No arrests were made, but Gardaí say they are following a definite line of inquiry.

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Connacht Tribune

Eyrecourt tune makes it to Hollywood in Jig time



A tune composed to celebrate the twinning of Eyrecourt in south-east Galway with Gouesnach in France is to feature in a new film.

Written by Niall Crehan, ‘The Eyrecourt Jig’ made quite a splash when it was released in 2013 and is still popular in music sessions up and down the country.

Niall had been commissioned to write the tune for the 20th anniversary of the twinning of the two villages, Eyrecourt and Gouesnach.

So, when he had a small part as a fiddler in a TV film called Royal Rendevouz, he started playing the jig.

The producers were so impressed, they added it to the movie soundtrack and it will appear in the credits.

Niall is a member of a celebrated traditional Irish musical dynasty hailing originally from County Clare.

He is the youngest son of whistle and concertina player Vincent Crehan and nephew of renowned fiddler Junior Crehan.

Niall and his brother Kieran ran the Dublin shop Crehan Musical instruments until his early retirement.

Now living in Kildare, Niall is a cousin of publican Mick Crehan, who runs the renowned folk pub in the west end of Galway, The Crane.

Niall and the large army of musicians in the extended family are regular guests.

His brother Dermot got music playing parts on films such as the Lord of the Rings and Harry Potter and he managed to get Niall onto the likes of Downton Abbey.

This latest TV project is the latest foray into the world of film, explains his son Brian.

The story centres on an American chef who is invited to an Irish manor to cook a feast in order to convince the matriarch not to sell the home.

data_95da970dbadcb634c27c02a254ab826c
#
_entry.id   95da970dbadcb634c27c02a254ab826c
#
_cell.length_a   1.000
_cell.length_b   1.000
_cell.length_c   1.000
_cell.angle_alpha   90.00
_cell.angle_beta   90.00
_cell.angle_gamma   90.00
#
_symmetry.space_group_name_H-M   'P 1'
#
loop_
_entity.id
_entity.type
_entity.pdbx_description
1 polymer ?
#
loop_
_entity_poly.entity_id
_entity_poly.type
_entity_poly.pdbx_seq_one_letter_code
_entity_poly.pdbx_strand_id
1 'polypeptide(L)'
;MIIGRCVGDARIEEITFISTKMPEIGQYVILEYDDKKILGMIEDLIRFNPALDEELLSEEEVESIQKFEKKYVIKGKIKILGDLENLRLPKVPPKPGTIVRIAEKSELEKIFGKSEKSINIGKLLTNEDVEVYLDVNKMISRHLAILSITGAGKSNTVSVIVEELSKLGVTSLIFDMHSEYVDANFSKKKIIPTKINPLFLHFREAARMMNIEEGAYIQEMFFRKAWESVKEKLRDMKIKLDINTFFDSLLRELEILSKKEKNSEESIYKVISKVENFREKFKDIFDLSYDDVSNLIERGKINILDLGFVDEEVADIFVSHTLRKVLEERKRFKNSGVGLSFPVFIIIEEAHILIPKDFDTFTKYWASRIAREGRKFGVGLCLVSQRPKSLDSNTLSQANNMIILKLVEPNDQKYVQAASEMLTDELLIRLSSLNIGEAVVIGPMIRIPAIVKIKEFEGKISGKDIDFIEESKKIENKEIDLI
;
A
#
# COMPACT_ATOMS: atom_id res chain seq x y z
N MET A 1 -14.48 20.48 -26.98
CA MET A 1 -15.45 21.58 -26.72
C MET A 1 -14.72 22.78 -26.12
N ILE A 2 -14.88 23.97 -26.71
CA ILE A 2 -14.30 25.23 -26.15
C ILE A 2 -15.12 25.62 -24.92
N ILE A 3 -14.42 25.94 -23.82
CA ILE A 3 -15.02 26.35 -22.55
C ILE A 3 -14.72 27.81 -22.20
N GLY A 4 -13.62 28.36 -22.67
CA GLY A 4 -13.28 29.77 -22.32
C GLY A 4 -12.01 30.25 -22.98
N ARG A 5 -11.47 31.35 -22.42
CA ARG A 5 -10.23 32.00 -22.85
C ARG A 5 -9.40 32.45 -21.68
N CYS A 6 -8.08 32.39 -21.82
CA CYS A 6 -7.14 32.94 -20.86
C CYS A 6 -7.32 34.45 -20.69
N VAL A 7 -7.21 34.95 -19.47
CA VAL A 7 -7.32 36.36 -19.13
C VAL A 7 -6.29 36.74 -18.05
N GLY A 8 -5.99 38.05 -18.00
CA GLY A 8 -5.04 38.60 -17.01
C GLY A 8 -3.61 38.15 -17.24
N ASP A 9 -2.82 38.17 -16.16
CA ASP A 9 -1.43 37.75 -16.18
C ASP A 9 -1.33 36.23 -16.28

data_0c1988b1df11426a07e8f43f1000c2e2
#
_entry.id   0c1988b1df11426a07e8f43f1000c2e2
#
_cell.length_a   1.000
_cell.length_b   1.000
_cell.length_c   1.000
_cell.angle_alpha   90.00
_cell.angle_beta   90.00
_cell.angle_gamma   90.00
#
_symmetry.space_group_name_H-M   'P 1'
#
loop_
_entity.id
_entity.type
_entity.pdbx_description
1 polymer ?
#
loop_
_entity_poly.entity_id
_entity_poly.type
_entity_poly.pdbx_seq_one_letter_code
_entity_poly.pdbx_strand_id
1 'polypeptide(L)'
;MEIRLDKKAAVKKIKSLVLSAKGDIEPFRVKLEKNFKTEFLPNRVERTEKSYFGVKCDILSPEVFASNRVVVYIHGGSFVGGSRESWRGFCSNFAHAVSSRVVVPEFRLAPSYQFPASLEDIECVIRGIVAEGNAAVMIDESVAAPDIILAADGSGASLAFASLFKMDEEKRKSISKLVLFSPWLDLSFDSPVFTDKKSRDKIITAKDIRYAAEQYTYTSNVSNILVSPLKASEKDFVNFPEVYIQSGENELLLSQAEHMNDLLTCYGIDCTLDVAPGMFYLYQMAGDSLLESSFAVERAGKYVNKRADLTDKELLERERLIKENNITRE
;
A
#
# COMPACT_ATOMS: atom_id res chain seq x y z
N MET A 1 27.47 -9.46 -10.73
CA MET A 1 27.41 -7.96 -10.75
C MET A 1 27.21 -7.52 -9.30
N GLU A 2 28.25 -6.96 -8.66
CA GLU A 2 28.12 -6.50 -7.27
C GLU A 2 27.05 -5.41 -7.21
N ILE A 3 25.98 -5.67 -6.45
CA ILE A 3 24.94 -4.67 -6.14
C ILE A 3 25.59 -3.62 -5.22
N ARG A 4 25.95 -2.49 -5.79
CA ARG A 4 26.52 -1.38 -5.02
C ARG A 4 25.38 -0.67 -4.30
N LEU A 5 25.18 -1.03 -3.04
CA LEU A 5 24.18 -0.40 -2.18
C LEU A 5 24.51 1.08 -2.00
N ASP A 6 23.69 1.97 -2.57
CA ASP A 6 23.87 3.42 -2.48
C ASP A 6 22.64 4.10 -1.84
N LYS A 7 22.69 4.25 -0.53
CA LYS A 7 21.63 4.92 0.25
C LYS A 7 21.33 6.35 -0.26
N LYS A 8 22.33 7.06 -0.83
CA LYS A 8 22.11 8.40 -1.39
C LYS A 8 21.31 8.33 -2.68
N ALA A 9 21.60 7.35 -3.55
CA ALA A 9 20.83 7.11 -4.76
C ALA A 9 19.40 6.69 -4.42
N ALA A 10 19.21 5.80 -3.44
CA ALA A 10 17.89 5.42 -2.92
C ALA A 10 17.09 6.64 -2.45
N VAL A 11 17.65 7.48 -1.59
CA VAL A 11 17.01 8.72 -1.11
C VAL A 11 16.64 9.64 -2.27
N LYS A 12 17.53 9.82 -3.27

It premieres on Sunday, February 26 at 9pm on the E! Network starring Isabella Gomez, Ruairi O’Connor and Ronan Raftery.

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Connacht Tribune

‘No show’ TDs criticised at County Galway policing committee meeting



A county councillor has launched a stinging criticism of Oireachtas members for their repeated failure to attend County Galway Joint Policing Committee (JPC) meetings.

At a meeting of the JPC on Monday, Cllr Michael ‘Moegie’ Maher (photographed) said he believed it was time the three TDs on the committee decided if they wanted to remain, or give their place up to someone who would make use of it.

“I am asking the Council to write out to our Oireachtas members and ask them do they want to be on this JPC or not, and if not, let someone else be on it,” blasted the Fine Gael councillor.

This followed repeated non-appearances from TDs representing the Oireachtas on the committee – the three representatives are Deputy Noel Grealish (Ind), Deputy Anne Rabbitte (FF) and Deputy Catherine Connolly (Ind).

Cllr Maher said the JPC, which sits around five times per year, was deliberately held on a Mondays to facilitate Oireachtas members who were in the Dáil later in the week. He said there were issues being raised regularly that required raising at a national level and it was incumbent on national representatives to bring those matters back to Dublin.

One such issue was the use of CCTV in the pursuit of illegal dumpers and travelling crime gangs, said Cllr Maher who is Cathaoirleach of the County Council.

“I would like our members of the Oireachtas to be taking the message back on CCTV,” he added, as representatives locally were getting no further as a result of data protection laws.

None of the three Oireachtas members were present for this week’s meeting. Chair of the JPC, Cllr Jim Cuddy, confirmed he had received an apology from Deputy Catherine Connolly.